BOOK: It’s 1895, and after the suicide of her mother, 16-year-old Gemma Doyle is shipped off from the life she knows in India to Spence, a proper boarding school in England. Lonely, guilt-ridden, and prone to visions of the future that have an uncomfortable habit of coming true, Gemma’s reception there is a chilly one. To make things worse, she’s been followed by a mysterious young Indian man, a man sent to watch her. But why? What is her destiny? And what will her entanglement with Spence’s most powerful girls—and their foray into the spiritual world—lead to?
REVIEW: A Great and Terrible Beauty is a Gothic/Victorian novel set in the 19th century. It follows the tale of a sixteen-year-old Gemma Doyle whose mother has just died under suspicious circumstances, circumstances which Gemma sees in a vision. She is then sent to a boarding school in London, where she rooms with Ann, a plain girl who is only there due to a scholarship. Together, the two of them – along with two other girls, Felicity and Pippa, – they travel to the realms and unravel their magic.
The book has quite a promising start, but as soon as Gemma goes to Spence, the action comes to a halt, which is quite shameful. For a while, all you read about is how the most powerful girls of Spence mock the poor Ann and how they lure Gemma into a prank. You’re left wondering, for quite some time, why Gemma sees visions and when you find out why, it’s almost as side-thought. A great majority of the book is just girls exploring and the action only picks up towards the end – and when it does, the book ends, leaving you wanting to find out more in a sequel.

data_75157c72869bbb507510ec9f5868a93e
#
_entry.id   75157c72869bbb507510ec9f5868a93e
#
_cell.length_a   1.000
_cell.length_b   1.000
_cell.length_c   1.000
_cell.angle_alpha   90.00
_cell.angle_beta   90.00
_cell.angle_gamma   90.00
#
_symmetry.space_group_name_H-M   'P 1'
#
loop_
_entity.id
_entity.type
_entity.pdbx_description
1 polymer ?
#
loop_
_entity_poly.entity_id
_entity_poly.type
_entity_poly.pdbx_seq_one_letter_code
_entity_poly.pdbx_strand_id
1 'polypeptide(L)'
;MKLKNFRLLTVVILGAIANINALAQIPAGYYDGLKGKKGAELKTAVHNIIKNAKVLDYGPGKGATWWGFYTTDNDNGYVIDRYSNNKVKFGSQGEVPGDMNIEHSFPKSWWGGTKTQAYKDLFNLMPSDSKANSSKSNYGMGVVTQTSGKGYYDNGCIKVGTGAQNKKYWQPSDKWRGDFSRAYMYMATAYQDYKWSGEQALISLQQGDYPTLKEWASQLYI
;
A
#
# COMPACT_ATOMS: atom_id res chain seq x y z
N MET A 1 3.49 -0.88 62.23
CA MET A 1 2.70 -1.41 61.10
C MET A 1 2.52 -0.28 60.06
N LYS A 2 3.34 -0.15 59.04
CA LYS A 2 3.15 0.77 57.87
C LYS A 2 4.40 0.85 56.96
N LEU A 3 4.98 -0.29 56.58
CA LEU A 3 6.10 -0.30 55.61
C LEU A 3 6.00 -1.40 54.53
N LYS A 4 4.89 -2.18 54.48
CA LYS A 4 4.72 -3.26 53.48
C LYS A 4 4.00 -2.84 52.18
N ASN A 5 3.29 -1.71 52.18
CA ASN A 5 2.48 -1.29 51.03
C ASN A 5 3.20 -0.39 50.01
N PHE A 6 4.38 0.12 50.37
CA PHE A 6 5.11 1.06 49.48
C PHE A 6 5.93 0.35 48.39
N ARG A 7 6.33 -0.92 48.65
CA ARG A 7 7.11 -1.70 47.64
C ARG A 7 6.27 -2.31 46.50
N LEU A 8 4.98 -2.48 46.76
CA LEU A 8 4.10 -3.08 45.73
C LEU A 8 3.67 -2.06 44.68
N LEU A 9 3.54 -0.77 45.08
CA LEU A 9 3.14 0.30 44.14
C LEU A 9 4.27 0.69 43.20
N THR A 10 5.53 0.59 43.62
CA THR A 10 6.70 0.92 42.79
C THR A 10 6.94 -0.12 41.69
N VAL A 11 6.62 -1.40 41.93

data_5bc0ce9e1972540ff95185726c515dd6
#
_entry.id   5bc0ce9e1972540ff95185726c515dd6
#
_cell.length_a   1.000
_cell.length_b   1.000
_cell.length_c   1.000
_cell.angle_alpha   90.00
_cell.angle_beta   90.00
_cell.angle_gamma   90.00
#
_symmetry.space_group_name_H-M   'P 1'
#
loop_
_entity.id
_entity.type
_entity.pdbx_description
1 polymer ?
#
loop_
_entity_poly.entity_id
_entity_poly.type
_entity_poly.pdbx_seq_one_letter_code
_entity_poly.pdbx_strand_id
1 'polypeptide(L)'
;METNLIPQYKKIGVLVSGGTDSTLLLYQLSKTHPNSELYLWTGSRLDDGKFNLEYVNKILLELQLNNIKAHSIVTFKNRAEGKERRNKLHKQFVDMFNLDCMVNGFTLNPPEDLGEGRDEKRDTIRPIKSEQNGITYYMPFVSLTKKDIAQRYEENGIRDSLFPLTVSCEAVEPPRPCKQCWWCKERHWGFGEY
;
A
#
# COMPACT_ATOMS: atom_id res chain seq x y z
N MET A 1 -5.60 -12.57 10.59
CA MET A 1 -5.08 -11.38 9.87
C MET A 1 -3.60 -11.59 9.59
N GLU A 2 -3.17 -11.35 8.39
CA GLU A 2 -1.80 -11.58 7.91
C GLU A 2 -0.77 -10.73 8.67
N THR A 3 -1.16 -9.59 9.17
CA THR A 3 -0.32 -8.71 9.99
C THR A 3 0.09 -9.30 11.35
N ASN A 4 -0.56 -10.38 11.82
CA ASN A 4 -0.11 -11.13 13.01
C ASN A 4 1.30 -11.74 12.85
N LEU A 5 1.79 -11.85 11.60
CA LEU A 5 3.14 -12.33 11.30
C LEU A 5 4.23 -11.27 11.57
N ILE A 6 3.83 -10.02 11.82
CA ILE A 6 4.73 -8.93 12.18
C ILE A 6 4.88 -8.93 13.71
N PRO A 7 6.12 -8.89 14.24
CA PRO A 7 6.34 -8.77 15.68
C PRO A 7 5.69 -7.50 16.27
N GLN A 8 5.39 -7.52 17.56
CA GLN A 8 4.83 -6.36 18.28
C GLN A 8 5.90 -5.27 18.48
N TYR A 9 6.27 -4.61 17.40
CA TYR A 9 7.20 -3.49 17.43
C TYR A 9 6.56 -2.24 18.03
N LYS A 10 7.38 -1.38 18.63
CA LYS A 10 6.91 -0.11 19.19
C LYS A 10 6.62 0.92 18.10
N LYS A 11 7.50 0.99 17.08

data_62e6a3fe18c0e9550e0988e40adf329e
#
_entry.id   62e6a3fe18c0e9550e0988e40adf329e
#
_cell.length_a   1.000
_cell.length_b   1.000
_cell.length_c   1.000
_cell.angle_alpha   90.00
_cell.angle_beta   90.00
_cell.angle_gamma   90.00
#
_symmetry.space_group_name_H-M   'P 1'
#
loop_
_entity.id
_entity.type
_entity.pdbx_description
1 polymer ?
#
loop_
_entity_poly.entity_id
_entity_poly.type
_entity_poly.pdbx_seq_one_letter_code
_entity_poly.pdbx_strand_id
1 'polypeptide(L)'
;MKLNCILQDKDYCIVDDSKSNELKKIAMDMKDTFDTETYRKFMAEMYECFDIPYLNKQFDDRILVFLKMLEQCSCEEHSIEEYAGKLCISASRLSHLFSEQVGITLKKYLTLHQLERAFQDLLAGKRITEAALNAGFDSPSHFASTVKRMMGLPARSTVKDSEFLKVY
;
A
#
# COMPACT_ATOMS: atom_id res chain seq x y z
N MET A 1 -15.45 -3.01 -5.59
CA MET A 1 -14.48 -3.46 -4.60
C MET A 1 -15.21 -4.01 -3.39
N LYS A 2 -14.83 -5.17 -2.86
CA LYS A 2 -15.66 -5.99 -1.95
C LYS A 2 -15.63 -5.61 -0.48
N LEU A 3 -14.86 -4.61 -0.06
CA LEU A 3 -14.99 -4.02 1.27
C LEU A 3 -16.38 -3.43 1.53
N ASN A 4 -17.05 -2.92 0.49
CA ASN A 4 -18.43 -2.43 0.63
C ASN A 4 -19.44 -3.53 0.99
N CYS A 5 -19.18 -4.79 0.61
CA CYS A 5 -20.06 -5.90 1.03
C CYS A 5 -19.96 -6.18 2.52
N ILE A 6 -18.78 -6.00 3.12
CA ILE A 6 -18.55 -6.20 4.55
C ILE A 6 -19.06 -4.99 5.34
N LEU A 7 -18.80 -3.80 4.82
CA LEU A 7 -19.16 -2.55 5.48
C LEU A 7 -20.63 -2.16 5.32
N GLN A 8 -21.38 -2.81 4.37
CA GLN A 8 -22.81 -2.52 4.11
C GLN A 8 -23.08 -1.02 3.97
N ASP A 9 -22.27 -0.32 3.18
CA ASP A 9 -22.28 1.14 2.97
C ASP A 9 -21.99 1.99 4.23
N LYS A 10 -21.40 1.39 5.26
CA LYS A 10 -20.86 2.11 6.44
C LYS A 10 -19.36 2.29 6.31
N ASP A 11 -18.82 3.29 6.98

The biggest flaw I found in A Great And Terrible Beauty were the characters. Gemma is mostly nice and willful, but I felt like she was the only character who had something inside her head. Ann is an ugly, chubby girl and all she wants is to be pretty. Pippa is the opposite – beautiful, – but as shallow as they come. Pippa’s whole world revolves around finding true love and that’s it. And then there’s Felicity, the Admiral’s daughter, who thinks she’s the queen of the world but deep down, all she wants is her father’s approval.
The friendship between Gemma and the other three girls was one-sided. All through the book, Ann, Felicity and Pippa were clearly using Gemma for her magic and they stupidly turn on her the first chance they get. It angered me to no end that these girls, who said over and over again that they were the dearest of friends, would betray each other every chance they got. This friendship was supposed to be one of the main aspects of the book and it was a let-down because the girls were all so jaded.
As for romance… there is some in the book and it’s well done, but it’s not something central – so, if you’re going in expecting a riveting love story, then you should pick a different book.
There are very good things about A Great And Terrible Beauty, though. For all that’s worth, the book is terrifically well-written. The prose is fluid and the descriptions are quite nice. It’s also very accurate historically, from clothes to customs to the way people talk. For instance, women are only supposed to learn what they need to please a husband, a thought that was quite common in the 19th century, and some of the girls – not all, – fight against this stereotype. It’s not a feminist book, not by a long shot, but it’s not chauvinistic either. It has a balance about it, and that balance fits.
The author’s take on the magical world is nice and different, but it’s almost not exploited in this book. Hopefully, Libba Bray will make use of the great magical world she created in the second book. To finish it up, the plot twist towards the end is nice, and it makes you want to read more. Even though I found the book fun at best, the end was good enough for me to want to read the sequels.
This is an entertaining novel and if you’re into historic young-adult novels with a twist for the magical, then this book is for you. Even if you’re not, it’s intriguing enough for you to give it a shot.
Paperback: 416 pages
Publisher: Simon & Schuster Children’s;